Sewell presents a major revision of the history of television, telling us about the nature of new media and how hopes for the future pull together diverse perspectives that shape technologies, industries, and audiences.

[more]

front cover of Text, Image, and Otherness in Children's Bibles
Text, Image, and Otherness in Children's Bibles
What is in the Picture.
Caroline Vander Stichele
SBL Press, 2012
Children’s Bibles are often the first encounter people have with the Bible, shaping their perceptions of its stories and characters at an early age. The material under discussion in this book not only includes traditional children’s Bibles but also more recent phenomena such as manga Bibles and animated films for children. The book highlights the complex and even tense relationship between text and image in these Bibles, which is discussed from different angles in the essays. Their shared focus is on the representation of “others”—foreigners, enemies, women, even children themselves—in predominantly Hebrew Bible stories. The contributors are Tim Beal, Ruth B. Bottigheimer, Melody Briggs, Rubén R. Dupertuis, Emma England, J. Cheryl Exum, Danna Nolan Fewell, David M. Gunn, Laurel Koepf, Archie Chi Chung Lee, Jeremy Punt, Hugh S. Pyper, Cynthia M. Rogers, Mark Roncace, Susanne Scholz, Jaqueline S. du Toit, and Caroline Vander Stichele.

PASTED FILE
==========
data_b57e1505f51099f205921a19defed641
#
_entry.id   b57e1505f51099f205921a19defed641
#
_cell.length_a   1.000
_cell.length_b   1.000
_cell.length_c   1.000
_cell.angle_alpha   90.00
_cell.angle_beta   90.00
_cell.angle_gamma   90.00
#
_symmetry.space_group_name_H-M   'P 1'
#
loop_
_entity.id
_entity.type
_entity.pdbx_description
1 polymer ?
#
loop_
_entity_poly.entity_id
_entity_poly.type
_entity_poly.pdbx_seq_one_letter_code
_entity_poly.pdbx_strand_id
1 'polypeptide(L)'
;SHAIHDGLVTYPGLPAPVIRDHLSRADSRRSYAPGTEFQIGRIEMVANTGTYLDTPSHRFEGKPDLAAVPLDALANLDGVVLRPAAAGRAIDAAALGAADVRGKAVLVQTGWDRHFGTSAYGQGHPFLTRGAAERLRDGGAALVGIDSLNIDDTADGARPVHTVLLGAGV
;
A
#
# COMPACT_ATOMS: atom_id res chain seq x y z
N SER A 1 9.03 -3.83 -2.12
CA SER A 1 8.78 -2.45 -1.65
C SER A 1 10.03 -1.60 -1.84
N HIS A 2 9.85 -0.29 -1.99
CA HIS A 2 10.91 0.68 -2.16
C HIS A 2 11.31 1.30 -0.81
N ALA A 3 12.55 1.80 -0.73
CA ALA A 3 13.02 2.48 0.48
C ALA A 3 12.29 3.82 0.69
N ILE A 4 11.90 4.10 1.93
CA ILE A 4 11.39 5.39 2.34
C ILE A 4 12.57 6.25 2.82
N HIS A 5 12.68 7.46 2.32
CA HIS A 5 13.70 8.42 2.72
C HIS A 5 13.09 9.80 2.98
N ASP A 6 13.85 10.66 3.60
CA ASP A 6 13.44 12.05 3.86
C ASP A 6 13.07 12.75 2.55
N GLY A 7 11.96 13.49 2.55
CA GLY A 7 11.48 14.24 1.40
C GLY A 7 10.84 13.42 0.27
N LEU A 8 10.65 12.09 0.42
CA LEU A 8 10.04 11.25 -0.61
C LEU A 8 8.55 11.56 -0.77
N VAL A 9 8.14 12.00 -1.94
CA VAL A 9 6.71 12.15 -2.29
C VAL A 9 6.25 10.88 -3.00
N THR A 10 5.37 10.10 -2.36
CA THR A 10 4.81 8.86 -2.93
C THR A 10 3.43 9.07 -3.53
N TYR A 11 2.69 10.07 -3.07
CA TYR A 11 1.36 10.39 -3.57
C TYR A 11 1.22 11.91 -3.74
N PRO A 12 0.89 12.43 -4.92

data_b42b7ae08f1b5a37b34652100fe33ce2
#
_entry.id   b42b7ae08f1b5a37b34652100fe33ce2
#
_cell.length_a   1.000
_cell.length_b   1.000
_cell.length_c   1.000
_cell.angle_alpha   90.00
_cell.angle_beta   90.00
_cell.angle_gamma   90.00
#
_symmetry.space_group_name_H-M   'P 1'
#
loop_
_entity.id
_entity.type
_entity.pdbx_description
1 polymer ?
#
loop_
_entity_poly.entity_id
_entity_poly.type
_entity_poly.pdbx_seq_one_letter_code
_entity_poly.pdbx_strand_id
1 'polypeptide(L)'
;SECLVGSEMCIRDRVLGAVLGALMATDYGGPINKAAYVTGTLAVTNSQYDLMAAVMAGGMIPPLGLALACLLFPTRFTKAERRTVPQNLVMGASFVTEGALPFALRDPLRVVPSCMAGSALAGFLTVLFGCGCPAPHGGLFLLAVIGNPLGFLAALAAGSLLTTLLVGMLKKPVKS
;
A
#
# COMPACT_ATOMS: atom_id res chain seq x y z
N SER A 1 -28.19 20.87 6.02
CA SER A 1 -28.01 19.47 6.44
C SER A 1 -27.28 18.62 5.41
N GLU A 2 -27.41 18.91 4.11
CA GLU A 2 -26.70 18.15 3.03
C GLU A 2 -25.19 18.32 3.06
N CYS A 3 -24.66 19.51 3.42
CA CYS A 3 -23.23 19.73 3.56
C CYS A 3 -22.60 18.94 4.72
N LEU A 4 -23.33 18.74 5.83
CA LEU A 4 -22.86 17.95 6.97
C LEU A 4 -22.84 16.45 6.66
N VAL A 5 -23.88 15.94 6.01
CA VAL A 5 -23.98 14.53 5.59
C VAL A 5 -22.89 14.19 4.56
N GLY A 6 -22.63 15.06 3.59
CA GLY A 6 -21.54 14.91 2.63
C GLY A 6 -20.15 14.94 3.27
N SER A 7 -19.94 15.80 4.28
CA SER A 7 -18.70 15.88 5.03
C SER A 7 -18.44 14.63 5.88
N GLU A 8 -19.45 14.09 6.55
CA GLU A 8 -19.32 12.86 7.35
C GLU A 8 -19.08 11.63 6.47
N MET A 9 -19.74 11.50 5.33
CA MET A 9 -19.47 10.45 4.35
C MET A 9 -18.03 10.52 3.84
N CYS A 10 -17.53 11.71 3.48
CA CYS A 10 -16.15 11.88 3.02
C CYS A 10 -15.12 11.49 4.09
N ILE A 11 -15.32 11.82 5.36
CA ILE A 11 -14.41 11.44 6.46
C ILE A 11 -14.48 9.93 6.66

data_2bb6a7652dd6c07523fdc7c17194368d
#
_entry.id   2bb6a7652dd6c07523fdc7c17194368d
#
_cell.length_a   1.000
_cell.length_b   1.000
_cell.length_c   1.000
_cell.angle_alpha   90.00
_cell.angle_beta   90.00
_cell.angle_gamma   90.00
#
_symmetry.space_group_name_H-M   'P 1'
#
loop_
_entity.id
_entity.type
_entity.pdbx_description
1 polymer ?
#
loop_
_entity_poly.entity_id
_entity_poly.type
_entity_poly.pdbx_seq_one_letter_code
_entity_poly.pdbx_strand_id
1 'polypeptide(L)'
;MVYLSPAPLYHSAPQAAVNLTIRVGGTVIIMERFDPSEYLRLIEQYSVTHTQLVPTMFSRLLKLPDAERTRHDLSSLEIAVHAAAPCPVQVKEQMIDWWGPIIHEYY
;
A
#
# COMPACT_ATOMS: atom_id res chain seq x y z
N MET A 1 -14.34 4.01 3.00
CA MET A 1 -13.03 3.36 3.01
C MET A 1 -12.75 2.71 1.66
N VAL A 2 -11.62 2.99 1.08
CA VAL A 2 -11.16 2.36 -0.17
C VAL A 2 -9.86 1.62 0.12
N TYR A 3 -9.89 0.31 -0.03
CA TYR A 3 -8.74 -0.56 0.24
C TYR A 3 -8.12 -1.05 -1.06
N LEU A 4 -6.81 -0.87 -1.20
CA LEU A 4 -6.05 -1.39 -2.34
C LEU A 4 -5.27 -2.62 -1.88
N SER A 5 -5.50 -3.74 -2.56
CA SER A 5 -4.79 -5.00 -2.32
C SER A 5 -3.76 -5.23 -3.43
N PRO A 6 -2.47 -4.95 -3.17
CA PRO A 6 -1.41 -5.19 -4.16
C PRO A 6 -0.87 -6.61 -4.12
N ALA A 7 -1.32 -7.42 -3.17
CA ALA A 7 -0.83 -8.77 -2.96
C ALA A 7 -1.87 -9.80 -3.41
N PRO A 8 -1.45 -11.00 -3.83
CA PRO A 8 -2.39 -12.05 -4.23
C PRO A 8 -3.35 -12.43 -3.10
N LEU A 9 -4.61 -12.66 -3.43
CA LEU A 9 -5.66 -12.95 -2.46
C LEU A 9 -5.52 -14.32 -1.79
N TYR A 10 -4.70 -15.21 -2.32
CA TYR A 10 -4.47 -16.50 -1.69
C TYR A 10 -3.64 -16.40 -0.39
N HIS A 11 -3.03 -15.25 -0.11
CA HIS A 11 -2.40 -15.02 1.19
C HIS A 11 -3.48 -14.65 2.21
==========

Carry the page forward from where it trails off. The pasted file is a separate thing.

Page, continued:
[more]

front cover of Theater of the Mind
Theater of the Mind
Imagination, Aesthetics, and American Radio Drama
Neil Verma
University of Chicago Press, 2012

For generations, fans and critics have characterized classic American radio drama as a “theater of the mind.” This book unpacks that characterization by recasting the radio play as an aesthetic object within its unique historical context. In Theater of the Mind, Neil Verma applies an array of critical methods to more than six thousand recordings to produce a vivid new account of radio drama from the Depression to the Cold War.

In this sweeping exploration of dramatic conventions, Verma investigates legendary dramas by the likes of Norman Corwin, Lucille Fletcher, and Wyllis Cooper on key programs ranging from The Columbia Workshop, The Mercury Theater on the Air, and Cavalcade of America to Lights Out!, Suspense, and Dragnet to reveal how these programs promoted and evolved a series of models of the imagination.

With close readings of individual sound effects and charts of broad trends among formats, Verma not only gives us a new account of the most flourishing form of genre fiction in the mid-twentieth century but also presents a powerful case for the central place of the aesthetics of sound in the history of modern experience.

[more]

front cover of Thomas Hardy's Brains
Thomas Hardy's Brains
Psychology, Neurology, and Hardy's Imagination
Suzanne Keen